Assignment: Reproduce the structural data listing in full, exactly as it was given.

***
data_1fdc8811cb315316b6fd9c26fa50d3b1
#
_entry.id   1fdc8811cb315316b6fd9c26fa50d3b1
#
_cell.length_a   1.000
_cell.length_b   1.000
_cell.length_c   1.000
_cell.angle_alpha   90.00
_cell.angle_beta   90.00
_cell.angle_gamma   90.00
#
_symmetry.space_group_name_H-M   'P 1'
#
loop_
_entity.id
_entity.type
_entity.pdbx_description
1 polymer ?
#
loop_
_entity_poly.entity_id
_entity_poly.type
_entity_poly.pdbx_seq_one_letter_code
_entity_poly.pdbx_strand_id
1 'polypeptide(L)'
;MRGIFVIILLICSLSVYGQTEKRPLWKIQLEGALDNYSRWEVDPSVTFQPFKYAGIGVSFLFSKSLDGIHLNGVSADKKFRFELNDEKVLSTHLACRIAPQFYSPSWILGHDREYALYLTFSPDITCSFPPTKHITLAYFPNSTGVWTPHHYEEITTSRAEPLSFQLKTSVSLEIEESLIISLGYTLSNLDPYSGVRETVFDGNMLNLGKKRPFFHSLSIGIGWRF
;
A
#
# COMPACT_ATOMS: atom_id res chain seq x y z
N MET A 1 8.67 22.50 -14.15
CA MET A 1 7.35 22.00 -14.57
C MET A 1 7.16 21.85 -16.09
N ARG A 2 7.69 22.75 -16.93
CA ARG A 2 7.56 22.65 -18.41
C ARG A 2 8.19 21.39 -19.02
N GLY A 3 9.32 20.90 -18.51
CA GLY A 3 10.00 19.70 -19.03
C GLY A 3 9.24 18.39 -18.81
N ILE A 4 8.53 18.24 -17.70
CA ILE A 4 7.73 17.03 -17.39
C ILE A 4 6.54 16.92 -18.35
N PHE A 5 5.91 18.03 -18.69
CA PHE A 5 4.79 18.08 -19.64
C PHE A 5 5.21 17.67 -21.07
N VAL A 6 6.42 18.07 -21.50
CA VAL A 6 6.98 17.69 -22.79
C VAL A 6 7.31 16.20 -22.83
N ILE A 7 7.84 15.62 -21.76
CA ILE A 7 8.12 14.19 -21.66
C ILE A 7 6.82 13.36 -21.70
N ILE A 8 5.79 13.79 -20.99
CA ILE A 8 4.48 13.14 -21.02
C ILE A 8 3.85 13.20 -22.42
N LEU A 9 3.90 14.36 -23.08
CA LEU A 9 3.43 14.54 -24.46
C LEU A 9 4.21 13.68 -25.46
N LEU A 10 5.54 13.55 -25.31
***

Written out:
data_1fdc8811cb315316b6fd9c26fa50d3b1
#
_entry.id   1fdc8811cb315316b6fd9c26fa50d3b1
#
_cell.length_a   1.000
_cell.length_b   1.000
_cell.length_c   1.000
_cell.angle_alpha   90.00
_cell.angle_beta   90.00
_cell.angle_gamma   90.00
#
_symmetry.space_group_name_H-M   'P 1'
#
loop_
_entity.id
_entity.type
_entity.pdbx_description
1 polymer ?
#
loop_
_entity_poly.entity_id
_entity_poly.type
_entity_poly.pdbx_seq_one_letter_code
_entity_poly.pdbx_strand_id
1 'polypeptide(L)'
;MRGIFVIILLICSLSVYGQTEKRPLWKIQLEGALDNYSRWEVDPSVTFQPFKYAGIGVSFLFSKSLDGIHLNGVSADKKFRFELNDEKVLSTHLACRIAPQFYSPSWILGHDREYALYLTFSPDITCSFPPTKHITLAYFPNSTGVWTPHHYEEITTSRAEPLSFQLKTSVSLEIEESLIISLGYTLSNLDPYSGVRETVFDGNMLNLGKKRPFFHSLSIGIGWRF
;
A
#
# COMPACT_ATOMS: atom_id res chain seq x y z
N MET A 1 8.67 22.50 -14.15
CA MET A 1 7.35 22.00 -14.57
C MET A 1 7.16 21.85 -16.09
N ARG A 2 7.69 22.75 -16.93
CA ARG A 2 7.56 22.65 -18.41
C ARG A 2 8.19 21.39 -19.02
N GLY A 3 9.32 20.90 -18.51
CA GLY A 3 10.00 19.70 -19.03
C GLY A 3 9.24 18.39 -18.81
N ILE A 4 8.53 18.24 -17.70
CA ILE A 4 7.73 17.03 -17.39
C ILE A 4 6.54 16.92 -18.35
N PHE A 5 5.91 18.03 -18.69
CA PHE A 5 4.79 18.08 -19.64
C PHE A 5 5.21 17.67 -21.07
N VAL A 6 6.42 18.07 -21.50
CA VAL A 6 6.98 17.69 -22.79
C VAL A 6 7.31 16.20 -22.83
N ILE A 7 7.84 15.62 -21.76
CA ILE A 7 8.12 14.19 -21.66
C ILE A 7 6.82 13.36 -21.70
N ILE A 8 5.79 13.79 -20.99
CA ILE A 8 4.48 13.14 -21.02
C ILE A 8 3.85 13.20 -22.42
N LEU A 9 3.90 14.36 -23.08
CA LEU A 9 3.43 14.54 -24.46
C LEU A 9 4.21 13.68 -25.46
N LEU A 10 5.54 13.55 -25.31